The term formulation refers to a model of the client’s difficulties that is gradually developed in the course of CBT treatment by patient and therapist working together.  The formulation looks at the role that early experiences and current difficulties might play in creating the client’s problems, and the way thoughts, feelings and behaviours interact to keep them going in the present.  These are often referred to as Maintenance Cycles, and they can often play a crucial role in preventing the client from tackling his or her difficulties.  The formulation will often be represented as a diagram or series of diagrams, and the therapist will share these with the client, giving the client the chance to correct anything that does not correspond to his or her experience.  The formulation develops throughout therapy, and also guides it, suggesting, for example, different Behavioural Experiments and other ways in which the client can learn to look at his problems in new ways.


People suffering from depression may often begin to do less and less.  They often feel fatigued, tired and hopeless, and they may also lose confidence, feeling that if they do something it won’t go well and will cause them more problems.  This can lead to a vicious cycle, the maintenance cycle of depression.   Because the sufferer is doing less, she has less chance for enjoyment and positive experiences.  She may fall behind at work, fail to pay bills, and create new practical problems that will in turn make her depression worse.  Physical exercise is often very helpful in depression, but, again, sufferers often avoid it, feeling that it will be too difficult.  Behavioural activation is a term used in CBT for helping people to increase their levels of activity.  The sufferer is asked to complete an Activity Schedule, which is simply a record of the week’s activities with some indication of how they affect the patient’s mood.  This will often help the sufferer to realise that certain activities can lift his mood, and patient and therapist then work together to find ways to increase helpful activities.  The improved energy and sense of well being that this approach can create often leads to other positive changes later in therapy.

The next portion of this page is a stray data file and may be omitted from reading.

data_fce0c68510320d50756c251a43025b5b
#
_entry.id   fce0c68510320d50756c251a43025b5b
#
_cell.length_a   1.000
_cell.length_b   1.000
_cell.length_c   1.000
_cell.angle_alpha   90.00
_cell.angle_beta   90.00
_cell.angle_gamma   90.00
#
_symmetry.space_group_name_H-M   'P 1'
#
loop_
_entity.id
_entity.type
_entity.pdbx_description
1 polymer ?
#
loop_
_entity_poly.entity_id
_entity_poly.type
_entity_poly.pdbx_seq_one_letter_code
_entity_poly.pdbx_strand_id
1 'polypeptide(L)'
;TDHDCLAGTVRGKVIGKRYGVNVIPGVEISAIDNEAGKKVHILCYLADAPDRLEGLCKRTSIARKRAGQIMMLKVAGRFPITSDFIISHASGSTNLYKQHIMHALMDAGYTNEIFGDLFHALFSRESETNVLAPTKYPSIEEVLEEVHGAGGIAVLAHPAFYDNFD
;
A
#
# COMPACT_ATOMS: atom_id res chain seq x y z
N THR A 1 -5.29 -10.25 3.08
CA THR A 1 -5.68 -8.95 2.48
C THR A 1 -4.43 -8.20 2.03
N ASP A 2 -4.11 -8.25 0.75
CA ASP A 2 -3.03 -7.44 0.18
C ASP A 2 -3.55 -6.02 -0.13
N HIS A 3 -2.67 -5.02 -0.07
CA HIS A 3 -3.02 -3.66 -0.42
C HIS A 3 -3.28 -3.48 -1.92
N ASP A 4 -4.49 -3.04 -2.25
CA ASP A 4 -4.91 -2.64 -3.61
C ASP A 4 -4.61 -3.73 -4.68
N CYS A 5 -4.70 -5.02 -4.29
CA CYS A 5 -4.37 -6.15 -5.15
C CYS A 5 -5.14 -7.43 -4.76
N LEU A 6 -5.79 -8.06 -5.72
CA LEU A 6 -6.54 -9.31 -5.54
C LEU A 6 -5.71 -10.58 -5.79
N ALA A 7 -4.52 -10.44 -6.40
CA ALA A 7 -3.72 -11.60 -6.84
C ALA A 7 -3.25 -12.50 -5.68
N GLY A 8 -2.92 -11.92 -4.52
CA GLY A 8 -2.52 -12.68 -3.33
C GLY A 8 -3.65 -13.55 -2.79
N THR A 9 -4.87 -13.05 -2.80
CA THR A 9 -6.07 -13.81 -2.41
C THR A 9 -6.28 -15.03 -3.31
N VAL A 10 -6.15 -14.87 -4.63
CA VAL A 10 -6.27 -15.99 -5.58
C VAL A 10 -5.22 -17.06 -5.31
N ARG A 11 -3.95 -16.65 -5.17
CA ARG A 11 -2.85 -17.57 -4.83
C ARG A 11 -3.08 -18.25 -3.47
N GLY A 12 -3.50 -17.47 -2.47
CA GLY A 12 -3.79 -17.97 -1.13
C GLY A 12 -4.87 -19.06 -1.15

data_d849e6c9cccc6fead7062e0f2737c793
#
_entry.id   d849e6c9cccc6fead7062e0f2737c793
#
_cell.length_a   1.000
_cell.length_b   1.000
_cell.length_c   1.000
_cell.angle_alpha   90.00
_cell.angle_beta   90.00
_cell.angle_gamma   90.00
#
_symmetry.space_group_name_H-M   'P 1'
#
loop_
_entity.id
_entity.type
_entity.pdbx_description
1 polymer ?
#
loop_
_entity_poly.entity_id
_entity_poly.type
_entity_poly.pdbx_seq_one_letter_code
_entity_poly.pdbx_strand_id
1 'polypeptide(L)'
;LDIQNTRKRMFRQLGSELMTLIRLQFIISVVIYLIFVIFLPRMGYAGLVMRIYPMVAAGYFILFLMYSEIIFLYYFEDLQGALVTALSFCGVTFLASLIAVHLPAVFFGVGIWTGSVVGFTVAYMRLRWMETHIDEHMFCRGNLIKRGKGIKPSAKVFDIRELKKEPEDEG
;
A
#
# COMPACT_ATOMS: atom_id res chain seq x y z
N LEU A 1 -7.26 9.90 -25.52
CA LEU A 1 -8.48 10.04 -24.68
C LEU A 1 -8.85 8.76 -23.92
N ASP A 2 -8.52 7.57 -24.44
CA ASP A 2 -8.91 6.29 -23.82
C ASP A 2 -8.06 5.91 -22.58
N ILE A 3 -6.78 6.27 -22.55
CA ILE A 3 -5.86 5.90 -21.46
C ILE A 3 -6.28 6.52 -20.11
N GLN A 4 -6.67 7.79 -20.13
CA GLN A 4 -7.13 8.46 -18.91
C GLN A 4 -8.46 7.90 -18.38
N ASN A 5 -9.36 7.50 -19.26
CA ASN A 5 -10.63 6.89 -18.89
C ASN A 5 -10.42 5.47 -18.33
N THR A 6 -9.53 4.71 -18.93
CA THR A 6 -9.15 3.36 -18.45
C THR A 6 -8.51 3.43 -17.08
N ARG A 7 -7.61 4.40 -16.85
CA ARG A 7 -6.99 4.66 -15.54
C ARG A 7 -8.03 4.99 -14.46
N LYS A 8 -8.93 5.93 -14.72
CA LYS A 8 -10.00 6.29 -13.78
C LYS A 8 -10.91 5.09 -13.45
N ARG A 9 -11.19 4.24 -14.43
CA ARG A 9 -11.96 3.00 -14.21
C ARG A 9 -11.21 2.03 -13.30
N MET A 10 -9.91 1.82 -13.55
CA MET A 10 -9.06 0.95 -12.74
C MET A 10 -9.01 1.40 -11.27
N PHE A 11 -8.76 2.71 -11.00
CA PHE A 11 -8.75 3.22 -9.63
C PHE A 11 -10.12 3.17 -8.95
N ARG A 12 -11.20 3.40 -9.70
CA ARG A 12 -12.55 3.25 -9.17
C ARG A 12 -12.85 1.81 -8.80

A new experience is the most effective way to change your mind.  Being assured that a vegetable tastes great or a movie is entertaining might make us willing to try them, but it is eating the vegetable or seeing the movie that will really convince us one way or the other.  Similarly, a therapist telling you that you are a reasonable parent or that you don’t need to be afraid to travel on motorways will not convince you that these things are true; only experience can do that.  A central method of Cognitive Behavioural Therapy is the Behavioural Experiment.  Through discussion and careful data gathering, client and therapist try to learn about the client’s unhelpful beliefs, but often it takes a carefully designed Behavioural Experiment to show that it is untrue as well as unhelpful.  Client and therapist collaborate in planning the experiment, making sure that is doable and that it will give important data about the client’s problem.  The client is asked to record thoughts, feelings and outcome, and to compare them with previous predictions.  One or two carefully designed experiments can often produce a huge change in a client’s thoughts, actions and feelings.


Collaboration is the basis of CBT therapy.  First of all, CBT focuses on the particular difficulty that the client wishes to address.  Early in the therapy patient and therapist, together, devise a unique Formulation that provides a model of the client’s difficulties.  Tools like the Activity Schedule and the Thought Record gather important information on the client’s thoughts and feelings, while Behavioural Experiments allow the client to experiment with different  actions to see how they influence the problem the client wants to solve.  Client and therapist are a pair of experts; the client knows about his thoughts and actions, the therapist about common forms of psychological difficulty, and together they can devise a unique solution for the client’s problems.